A 5-year-old boy, patient B, was brought to the emergency department (ED) by his parents. His symptoms included headache, sore throat, vomiting, fatigue, and abdominal pain. He was examined and diagnosed with streptococcal pharyngitis, prescribed an antibiotic, and discharged from the ED within an hour of arrival (6:00 PM).

After the family returned home, patient B’s condition worsened; he was vomiting and couldn’t keep down the medicine. By 2:00 AM, patient B’s mother was concerned enough to take him to another hospital ED.

At the ED, patient B was not triaged as urgent, despite his mother’s telling the staff that the boy had a sudden onset of symptoms including headache, nausea, vomiting, lethargy, weakness, dizziness, balance issues, slurred speech, and photophobia. She also told the staff that he had been to another hospital earlier that day.

Two hours after arrival in the ED, patient B was seen by Ms C, a nurse practitioner. In her notes, Ms C charted that patient B “presents with sore throat for unknown time … was seen at other hospital this evening 6 PM. DX [diagnosed] strep. PT sent home and then mom states he has been vomiting every hour and not able to keep meds down. The onset was unknown. The course/ duration is constant.” Ms C did not check with the other hospital, perform a neurologic examination, or order any imaging. She did, however, admit the child.


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At approximately 5:00 AM, patient B was seen by 2 family practice residents, neither of whom performed a neurologic assessment or ordered a computed tomography (CT) scan of the child’s head. Although one resident mentioned that a neurologic examination should be done, the exam was deferred as the child was sleeping. At 10:00 AM, about 8 hours after he had arrived at the hospital, the child suffered a stroke.

A code blue was called, and subsequent examination showed a mass on the brain. The stroke left the child paralyzed, with neurologic damage and other permanent injuries.

Patient B’s parents hired a plaintiff’s attorney and sued everyone involved — the first hospital, the second hospital, and the treating nurse practitioner and physicians.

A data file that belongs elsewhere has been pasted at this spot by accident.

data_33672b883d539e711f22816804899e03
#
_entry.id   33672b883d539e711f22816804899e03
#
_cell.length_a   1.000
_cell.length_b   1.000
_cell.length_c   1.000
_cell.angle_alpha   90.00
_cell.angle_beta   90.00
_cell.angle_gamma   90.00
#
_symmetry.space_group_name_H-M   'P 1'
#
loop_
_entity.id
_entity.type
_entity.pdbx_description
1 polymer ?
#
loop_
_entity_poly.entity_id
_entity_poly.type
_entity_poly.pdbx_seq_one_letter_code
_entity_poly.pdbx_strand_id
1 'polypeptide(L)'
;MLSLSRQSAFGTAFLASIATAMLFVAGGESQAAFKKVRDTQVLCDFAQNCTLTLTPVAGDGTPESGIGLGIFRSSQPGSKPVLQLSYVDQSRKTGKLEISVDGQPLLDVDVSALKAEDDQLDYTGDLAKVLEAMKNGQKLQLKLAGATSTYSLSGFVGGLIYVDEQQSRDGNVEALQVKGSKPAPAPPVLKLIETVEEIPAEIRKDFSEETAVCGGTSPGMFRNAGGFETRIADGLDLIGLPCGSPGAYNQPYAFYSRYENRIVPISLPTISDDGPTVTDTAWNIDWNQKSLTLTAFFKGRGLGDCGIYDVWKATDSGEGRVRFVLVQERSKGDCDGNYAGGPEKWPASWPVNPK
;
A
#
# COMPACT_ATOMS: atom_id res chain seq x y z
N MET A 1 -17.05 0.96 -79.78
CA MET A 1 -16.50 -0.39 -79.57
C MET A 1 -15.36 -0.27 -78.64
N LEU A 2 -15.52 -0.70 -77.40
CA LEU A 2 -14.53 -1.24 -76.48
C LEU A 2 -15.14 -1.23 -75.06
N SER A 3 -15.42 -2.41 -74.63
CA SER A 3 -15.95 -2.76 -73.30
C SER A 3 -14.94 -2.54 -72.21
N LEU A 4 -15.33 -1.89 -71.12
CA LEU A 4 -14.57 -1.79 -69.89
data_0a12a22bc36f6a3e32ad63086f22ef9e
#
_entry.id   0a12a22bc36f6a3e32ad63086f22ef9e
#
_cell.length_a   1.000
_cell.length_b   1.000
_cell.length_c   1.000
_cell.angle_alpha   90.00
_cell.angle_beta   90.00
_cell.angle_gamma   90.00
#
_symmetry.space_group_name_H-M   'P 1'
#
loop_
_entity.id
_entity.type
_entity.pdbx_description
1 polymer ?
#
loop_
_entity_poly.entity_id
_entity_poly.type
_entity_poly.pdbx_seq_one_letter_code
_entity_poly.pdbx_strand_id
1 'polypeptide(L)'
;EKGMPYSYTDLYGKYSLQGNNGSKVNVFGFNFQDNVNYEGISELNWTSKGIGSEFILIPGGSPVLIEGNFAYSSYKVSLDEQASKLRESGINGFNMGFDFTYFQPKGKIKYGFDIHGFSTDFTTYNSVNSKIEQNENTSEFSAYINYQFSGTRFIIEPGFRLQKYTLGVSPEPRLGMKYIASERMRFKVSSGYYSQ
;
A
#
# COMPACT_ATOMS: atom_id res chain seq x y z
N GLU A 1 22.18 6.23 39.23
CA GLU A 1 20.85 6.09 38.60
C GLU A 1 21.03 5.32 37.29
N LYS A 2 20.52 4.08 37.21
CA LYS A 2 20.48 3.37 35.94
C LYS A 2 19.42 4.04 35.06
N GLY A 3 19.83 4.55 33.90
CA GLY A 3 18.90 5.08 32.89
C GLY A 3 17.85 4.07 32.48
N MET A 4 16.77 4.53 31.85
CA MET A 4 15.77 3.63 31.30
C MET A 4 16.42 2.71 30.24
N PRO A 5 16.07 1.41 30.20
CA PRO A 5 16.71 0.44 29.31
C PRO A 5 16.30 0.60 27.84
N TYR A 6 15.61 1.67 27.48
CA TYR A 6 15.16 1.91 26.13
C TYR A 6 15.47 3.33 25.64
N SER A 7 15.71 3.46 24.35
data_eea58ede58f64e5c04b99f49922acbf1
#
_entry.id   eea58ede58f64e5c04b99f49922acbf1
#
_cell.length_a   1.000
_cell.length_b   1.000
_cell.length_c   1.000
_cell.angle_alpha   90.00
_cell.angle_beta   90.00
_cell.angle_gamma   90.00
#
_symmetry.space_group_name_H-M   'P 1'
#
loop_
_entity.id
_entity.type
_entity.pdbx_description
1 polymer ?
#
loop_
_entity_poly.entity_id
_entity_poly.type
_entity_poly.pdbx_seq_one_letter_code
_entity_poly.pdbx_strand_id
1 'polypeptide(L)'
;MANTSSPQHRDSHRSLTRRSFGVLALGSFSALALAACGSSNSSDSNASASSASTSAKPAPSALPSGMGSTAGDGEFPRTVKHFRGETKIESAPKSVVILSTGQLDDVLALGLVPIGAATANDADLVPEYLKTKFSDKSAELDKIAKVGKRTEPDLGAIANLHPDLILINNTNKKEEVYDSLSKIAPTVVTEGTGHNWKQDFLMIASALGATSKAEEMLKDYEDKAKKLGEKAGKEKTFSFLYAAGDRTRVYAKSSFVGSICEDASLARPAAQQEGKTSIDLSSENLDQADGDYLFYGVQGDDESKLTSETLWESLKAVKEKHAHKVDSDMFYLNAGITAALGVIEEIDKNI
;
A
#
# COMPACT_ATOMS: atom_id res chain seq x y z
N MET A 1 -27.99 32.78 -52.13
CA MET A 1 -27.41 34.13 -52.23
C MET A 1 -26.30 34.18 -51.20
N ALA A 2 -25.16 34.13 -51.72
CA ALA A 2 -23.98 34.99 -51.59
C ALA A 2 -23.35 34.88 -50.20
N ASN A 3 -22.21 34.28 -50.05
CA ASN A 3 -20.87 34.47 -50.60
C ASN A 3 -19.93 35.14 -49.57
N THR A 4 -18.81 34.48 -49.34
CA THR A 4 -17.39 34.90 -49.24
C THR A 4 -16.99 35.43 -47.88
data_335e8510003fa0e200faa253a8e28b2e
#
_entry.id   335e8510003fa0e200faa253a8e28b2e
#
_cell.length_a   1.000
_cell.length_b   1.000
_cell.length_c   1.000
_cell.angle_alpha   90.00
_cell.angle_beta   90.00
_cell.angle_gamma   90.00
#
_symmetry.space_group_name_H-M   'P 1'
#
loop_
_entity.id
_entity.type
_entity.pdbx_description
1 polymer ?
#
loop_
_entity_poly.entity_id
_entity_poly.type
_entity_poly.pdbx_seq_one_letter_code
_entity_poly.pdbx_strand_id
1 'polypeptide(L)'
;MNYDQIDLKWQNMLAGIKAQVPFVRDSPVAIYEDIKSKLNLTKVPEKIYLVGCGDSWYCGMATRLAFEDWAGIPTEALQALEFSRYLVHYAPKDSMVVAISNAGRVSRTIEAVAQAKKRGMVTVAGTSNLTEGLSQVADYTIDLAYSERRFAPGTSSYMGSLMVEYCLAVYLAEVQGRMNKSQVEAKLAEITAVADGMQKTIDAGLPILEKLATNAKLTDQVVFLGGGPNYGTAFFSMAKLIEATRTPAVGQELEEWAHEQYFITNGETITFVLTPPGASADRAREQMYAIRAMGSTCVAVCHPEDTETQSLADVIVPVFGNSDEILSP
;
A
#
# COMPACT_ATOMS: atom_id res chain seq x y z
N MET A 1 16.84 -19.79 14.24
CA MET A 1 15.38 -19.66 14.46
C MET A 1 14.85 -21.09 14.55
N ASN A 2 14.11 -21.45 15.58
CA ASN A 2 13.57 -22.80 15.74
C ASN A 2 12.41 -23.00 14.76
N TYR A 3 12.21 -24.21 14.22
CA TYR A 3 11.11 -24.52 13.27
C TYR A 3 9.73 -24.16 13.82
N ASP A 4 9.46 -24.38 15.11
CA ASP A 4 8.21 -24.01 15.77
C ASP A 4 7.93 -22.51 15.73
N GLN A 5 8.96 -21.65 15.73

In the complaint against Ms C, the plaintiffs alleged that patient B “suffered a catastrophic and medically-preventable stroke that left him with right-side paralysis, neurologic damage, and other debilitating physical injuries that permanently changed his and his parents’ lives.”

They alleged that although Ms C admitted patient B for observation, she “failed to chart that he suffered from debilitating headache, inability to walk, severe lethargy, weakness, dizziness, slurred speech, photophobia, inability to answer basic questions, and severe imbalance.” They also alleged that the symptoms were a clear indication that a neurologic assessment and CT scan of the head were needed, and that Ms C was negligent.

In their suit, the plaintiffs claimed that the defendants were both negligent and committed misconduct and requested that they be allowed to seek punitive damages as well as compensatory ones. Claiming punitive damages meant that Ms C’s reckless and careless attitude, not simply a lapse in judgment, was a factor in the child’s outcome. As part of their complaint, the plaintiffs included social media postings by Ms C. The online postings consisted of cartoons, jokes, and dark satire that referenced topics such as job frustrations, job duties (including patient charting), interactions with patients, disdain for children, and drinking.

The plaintiffs contended that Ms C’s posts were “a direct reflection of her unprofessional attitude, complete lack of training and qualifications, and her inability to be a patient advocate” and that Ms C’s “attitude toward her profession, her job, her patients, and children are a display of and explanation for her wanton and willful failures” toward the child.

Through her defense attorney, Ms C made a motion to strike the social media posts, claiming they were primarily designed to scandalize her, harm her general reputation, and spectacularize the case to the public.

Legal Background

The task here “is to parse what sections are pertinent or material to the claims in the case and what sections are simply scandalous,” wrote the court in its decision. The court noted that the plaintiffs are “not permitted to include unnecessary, scandalous, and unduly prejudicial information” in a complaint. Ultimately, the court decided that some of the social media posts were acceptable for use in the complaint and some were not.

The court accepted the social media posts that it considered material or pertinent to the complaint, including memes about refusal or inability to fill out medical charts and memes about patient complaints. The court rejected social media posts it believed were included only to embarrass Ms C, such as posts about job dissatisfaction, memes about children, and posts about drinking. The case is proceeding with some of the social media posts included in the complaint, although the judge noted that the trial judge will decide specifically what the jury will be allowed to see.

Protecting Yourself

Do not kid yourself into believing that your social media profiles are private or limited. When you post something on a public platform, even if you weren’t intending for the entire public to see it, it is still in the public domain. The plaintiffs in this case, while seeking punitive as well as compensatory damages, are clearly planning to use the social media posts as evidence of what they believe to be Ms C’s reckless and careless disregard for patients.

It would be wise to think twice before posting anything related to your work, your patients, or your workplace on an online platform.